Africa We Want

CLIMATE CHANGE: World’s Biggest Climate Fund Seeks to Restore Rwanda’s Forests

The world’s biggest global climate fund has agreed to invest $39.1 million in Rwanda to help it tackle climate change through the restoration of the nation’s only remaining montane forests. By Monique Vanek

The pledge by the $12.8 billion South Korea-based Green Climate Fund will “build the climate resilience of vulnerable communities in Rwanda’s Congo Nile Divide through forest and landscape restoration and spur private sector green growth through Ireme Invest,” a green investment facility, the Finance Ministry said in a statement Wednesday.

The forests sit on the ridge which divides the Congo and Nile water catchment areas, along the incredibly biodiverse Albertine Rift in the west of the country. It is made up of 60 species of tree, and is home to a group of 20 chimpanzees, golden monkeys, L’Hoest’s and Blue Monkeys, 395 species of birds.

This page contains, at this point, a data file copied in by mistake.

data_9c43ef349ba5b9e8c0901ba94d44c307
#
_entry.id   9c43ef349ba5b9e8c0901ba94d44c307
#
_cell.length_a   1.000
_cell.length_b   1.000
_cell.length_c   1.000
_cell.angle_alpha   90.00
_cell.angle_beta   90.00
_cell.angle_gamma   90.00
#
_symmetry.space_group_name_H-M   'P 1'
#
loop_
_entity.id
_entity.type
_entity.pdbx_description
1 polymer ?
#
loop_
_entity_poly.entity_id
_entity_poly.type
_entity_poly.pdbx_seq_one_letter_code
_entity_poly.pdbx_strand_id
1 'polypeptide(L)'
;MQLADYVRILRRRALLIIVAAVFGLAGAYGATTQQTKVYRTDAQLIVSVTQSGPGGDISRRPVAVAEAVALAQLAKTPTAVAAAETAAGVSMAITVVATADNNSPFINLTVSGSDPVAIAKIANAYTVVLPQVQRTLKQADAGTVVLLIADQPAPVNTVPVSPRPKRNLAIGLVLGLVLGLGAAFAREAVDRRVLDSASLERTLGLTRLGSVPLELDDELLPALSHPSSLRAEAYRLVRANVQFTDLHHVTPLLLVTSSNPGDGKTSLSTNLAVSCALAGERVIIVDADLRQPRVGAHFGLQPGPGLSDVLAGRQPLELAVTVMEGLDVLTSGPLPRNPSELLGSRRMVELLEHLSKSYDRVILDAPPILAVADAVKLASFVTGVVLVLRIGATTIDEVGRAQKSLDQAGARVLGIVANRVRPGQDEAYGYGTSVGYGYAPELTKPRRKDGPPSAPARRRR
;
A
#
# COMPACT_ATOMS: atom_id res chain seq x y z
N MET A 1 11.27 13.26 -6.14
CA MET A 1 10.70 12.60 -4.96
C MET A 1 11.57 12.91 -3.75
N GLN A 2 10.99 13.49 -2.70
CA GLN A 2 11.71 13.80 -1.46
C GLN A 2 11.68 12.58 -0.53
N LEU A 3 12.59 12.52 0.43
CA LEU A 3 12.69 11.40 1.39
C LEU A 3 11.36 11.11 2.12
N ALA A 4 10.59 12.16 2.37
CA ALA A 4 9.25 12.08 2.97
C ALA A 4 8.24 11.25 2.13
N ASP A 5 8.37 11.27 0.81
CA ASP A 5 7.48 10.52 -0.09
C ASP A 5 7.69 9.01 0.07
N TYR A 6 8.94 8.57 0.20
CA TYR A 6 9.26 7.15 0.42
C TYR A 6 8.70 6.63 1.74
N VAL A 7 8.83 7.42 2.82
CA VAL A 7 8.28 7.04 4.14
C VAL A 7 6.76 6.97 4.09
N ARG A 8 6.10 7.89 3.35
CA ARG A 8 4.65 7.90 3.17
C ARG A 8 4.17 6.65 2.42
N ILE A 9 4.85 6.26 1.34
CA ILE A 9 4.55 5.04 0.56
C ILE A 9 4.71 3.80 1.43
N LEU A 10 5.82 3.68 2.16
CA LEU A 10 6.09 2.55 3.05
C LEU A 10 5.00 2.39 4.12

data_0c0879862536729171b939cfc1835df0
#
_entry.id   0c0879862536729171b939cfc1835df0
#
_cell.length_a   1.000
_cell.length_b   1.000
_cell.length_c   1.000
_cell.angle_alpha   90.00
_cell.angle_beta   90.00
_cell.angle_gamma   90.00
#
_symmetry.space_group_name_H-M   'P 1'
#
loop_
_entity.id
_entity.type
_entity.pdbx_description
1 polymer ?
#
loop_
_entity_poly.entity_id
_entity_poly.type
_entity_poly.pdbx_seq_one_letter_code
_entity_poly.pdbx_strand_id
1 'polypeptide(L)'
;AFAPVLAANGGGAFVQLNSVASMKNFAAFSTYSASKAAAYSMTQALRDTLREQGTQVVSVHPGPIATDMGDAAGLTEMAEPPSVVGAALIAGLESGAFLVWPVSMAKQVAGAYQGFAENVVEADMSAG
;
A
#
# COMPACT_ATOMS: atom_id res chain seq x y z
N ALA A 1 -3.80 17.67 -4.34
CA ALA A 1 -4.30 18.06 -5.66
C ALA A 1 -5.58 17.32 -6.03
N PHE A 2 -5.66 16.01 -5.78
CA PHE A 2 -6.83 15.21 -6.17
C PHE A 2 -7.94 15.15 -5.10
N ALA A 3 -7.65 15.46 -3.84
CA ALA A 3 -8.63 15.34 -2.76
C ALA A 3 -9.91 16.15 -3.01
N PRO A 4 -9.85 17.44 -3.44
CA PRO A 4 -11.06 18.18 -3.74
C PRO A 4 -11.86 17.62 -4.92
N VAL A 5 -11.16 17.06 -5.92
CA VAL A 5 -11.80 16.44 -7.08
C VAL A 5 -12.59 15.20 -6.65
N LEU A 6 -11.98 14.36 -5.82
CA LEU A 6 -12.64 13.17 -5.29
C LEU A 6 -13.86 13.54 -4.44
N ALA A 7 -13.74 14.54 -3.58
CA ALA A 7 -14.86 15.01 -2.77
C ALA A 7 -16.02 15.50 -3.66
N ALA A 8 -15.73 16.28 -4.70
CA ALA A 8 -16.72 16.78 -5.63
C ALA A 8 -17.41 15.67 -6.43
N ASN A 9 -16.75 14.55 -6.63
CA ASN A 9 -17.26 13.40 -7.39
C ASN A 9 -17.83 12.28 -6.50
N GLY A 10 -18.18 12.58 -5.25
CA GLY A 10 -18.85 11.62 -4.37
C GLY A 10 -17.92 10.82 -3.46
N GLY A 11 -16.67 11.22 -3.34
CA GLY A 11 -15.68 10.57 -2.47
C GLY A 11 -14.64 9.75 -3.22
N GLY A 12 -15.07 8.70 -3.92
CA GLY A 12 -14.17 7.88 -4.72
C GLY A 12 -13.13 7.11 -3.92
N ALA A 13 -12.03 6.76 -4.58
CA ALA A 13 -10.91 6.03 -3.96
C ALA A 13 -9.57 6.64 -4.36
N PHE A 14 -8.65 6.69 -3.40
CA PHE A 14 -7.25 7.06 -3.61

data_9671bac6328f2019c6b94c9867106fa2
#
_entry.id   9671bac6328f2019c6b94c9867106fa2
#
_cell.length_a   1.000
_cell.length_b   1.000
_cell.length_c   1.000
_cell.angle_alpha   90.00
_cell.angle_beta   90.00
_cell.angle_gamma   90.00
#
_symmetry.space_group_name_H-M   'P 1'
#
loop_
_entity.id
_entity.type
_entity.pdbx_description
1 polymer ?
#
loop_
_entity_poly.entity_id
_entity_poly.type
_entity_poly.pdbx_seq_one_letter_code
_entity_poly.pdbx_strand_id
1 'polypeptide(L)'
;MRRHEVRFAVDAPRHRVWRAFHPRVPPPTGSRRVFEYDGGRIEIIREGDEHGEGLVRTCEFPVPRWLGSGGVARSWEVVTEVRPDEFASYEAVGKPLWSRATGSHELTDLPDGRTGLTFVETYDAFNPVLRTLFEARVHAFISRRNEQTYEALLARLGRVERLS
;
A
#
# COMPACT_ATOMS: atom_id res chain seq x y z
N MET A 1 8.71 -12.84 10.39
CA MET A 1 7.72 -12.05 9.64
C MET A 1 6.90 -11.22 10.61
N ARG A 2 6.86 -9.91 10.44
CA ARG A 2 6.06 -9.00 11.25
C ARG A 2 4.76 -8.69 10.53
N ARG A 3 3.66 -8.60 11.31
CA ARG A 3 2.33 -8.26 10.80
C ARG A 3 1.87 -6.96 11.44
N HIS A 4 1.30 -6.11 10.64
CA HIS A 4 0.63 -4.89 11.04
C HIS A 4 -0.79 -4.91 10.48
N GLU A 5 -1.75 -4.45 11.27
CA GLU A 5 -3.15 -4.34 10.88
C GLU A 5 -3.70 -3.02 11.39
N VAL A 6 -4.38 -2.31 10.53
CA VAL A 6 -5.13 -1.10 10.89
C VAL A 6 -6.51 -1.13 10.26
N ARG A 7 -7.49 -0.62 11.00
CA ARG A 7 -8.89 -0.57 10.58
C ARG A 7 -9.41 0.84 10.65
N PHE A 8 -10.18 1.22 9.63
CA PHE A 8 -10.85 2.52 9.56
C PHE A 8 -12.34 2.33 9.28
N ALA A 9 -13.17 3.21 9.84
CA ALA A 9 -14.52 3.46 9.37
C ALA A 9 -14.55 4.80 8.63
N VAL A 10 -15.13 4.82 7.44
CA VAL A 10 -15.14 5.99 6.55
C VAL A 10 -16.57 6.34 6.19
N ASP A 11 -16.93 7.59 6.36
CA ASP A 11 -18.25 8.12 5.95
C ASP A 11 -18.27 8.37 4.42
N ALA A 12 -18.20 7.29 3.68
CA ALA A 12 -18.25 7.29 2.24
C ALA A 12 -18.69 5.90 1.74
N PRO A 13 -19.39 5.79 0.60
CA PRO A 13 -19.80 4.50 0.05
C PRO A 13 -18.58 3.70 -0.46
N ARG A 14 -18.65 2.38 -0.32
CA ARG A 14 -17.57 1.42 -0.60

“The project will develop more sustainable management of 278,000 hectares (687,000 acres) and promote sustainable agroforestry techniques in 2,000 hectares of plantations, reducing demand for fuelwood and alleviating deforestation pressures,” according to the statement.

The parc contribute to improving the livelihoods of the population living in the surrounding areas. The community-based activities include a farm stay, a live cultural dance, making handicrafts, beekeeping, a tea plantation tour and the chance to learn from traditional healers, who use natural plants to support modern medicine and synthesised drugs.

Preserving Africa’s forests is increasingly being seen as a bulwark against climate change. Trees absorb and store carbon, lessening the impact of greenhouse gas emissions.

The Congo Nile Divide forests are home to endangered chimpanzees and have a moderating effect on the local climate, which is key for production of agricultural crops such as tea — one of Rwanda’s main exports.

Author: MANZI


Leave a comment

RwandaPodium © All Rights Reserved. Powered by